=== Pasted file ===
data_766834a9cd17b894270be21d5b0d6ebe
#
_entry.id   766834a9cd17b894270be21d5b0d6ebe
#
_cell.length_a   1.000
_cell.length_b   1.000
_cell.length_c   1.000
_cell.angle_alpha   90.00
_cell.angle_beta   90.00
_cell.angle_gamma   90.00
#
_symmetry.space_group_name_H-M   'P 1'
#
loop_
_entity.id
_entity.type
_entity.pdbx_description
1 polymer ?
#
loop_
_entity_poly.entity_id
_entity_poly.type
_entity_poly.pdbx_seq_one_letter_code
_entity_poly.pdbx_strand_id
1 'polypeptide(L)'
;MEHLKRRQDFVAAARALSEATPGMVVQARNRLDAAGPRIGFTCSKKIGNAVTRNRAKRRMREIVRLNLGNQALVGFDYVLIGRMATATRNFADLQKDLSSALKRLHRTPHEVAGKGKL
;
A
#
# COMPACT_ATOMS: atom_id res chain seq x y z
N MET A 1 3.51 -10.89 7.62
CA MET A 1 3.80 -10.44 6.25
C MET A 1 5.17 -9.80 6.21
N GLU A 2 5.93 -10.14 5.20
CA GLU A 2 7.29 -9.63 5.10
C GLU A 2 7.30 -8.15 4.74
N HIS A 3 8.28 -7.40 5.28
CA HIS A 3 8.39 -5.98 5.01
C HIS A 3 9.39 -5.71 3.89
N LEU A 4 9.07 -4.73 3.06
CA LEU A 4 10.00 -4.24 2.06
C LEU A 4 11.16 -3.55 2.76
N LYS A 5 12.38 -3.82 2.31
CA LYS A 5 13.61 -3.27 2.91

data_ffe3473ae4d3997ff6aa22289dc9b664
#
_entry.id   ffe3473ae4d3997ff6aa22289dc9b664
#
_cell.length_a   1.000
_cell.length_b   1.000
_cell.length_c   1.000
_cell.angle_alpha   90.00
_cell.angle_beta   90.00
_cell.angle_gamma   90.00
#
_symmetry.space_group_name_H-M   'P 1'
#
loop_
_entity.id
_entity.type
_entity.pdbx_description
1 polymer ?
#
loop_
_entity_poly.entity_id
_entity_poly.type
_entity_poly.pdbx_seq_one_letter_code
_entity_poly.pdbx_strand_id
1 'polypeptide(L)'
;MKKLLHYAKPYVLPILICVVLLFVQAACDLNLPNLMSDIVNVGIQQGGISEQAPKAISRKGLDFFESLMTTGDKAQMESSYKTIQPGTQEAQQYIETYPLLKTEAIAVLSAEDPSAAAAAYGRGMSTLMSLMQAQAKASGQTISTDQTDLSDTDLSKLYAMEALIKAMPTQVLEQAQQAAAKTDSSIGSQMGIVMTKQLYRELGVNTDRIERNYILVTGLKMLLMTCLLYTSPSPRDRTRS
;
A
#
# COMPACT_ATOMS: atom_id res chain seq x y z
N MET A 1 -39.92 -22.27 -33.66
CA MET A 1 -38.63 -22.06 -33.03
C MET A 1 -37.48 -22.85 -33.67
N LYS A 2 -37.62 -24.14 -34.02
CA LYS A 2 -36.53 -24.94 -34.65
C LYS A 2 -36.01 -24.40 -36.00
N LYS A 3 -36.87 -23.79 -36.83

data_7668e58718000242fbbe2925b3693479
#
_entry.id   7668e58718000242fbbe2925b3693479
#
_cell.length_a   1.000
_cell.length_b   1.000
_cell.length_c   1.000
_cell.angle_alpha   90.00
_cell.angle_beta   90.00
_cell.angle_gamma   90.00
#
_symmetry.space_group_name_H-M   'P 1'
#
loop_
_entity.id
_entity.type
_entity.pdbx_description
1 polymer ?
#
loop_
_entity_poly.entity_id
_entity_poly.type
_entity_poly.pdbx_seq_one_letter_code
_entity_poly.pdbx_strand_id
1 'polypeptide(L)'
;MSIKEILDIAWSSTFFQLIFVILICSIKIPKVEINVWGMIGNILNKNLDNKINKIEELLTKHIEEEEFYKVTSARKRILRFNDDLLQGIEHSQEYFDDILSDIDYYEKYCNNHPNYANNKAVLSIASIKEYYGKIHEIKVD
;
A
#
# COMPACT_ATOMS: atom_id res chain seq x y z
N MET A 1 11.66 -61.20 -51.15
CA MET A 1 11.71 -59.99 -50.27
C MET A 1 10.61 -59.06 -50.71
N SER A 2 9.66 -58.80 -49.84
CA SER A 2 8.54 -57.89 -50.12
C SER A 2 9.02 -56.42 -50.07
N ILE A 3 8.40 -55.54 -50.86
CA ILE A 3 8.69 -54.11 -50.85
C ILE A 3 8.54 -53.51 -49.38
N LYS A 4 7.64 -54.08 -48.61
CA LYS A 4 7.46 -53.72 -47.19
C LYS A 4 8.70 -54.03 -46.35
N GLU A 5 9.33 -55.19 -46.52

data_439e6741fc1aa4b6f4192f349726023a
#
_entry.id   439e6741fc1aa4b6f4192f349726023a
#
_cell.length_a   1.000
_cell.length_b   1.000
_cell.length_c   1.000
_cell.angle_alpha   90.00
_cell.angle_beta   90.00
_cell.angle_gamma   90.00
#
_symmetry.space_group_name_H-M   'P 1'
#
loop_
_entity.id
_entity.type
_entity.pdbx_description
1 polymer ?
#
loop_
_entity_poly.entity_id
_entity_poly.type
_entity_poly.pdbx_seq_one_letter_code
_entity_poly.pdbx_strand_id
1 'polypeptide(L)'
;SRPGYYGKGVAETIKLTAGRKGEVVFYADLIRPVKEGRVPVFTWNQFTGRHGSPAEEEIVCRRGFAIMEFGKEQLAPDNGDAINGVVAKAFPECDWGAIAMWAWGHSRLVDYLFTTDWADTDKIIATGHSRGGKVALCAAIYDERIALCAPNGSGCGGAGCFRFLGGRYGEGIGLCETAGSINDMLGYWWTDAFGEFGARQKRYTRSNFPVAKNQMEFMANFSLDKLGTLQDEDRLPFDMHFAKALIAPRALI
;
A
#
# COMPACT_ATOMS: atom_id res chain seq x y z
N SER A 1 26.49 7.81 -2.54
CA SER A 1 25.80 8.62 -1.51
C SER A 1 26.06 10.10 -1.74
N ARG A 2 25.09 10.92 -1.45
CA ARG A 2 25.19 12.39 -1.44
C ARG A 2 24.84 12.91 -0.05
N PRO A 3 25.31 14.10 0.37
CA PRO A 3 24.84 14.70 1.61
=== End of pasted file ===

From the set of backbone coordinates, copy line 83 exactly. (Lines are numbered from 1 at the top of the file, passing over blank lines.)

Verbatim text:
#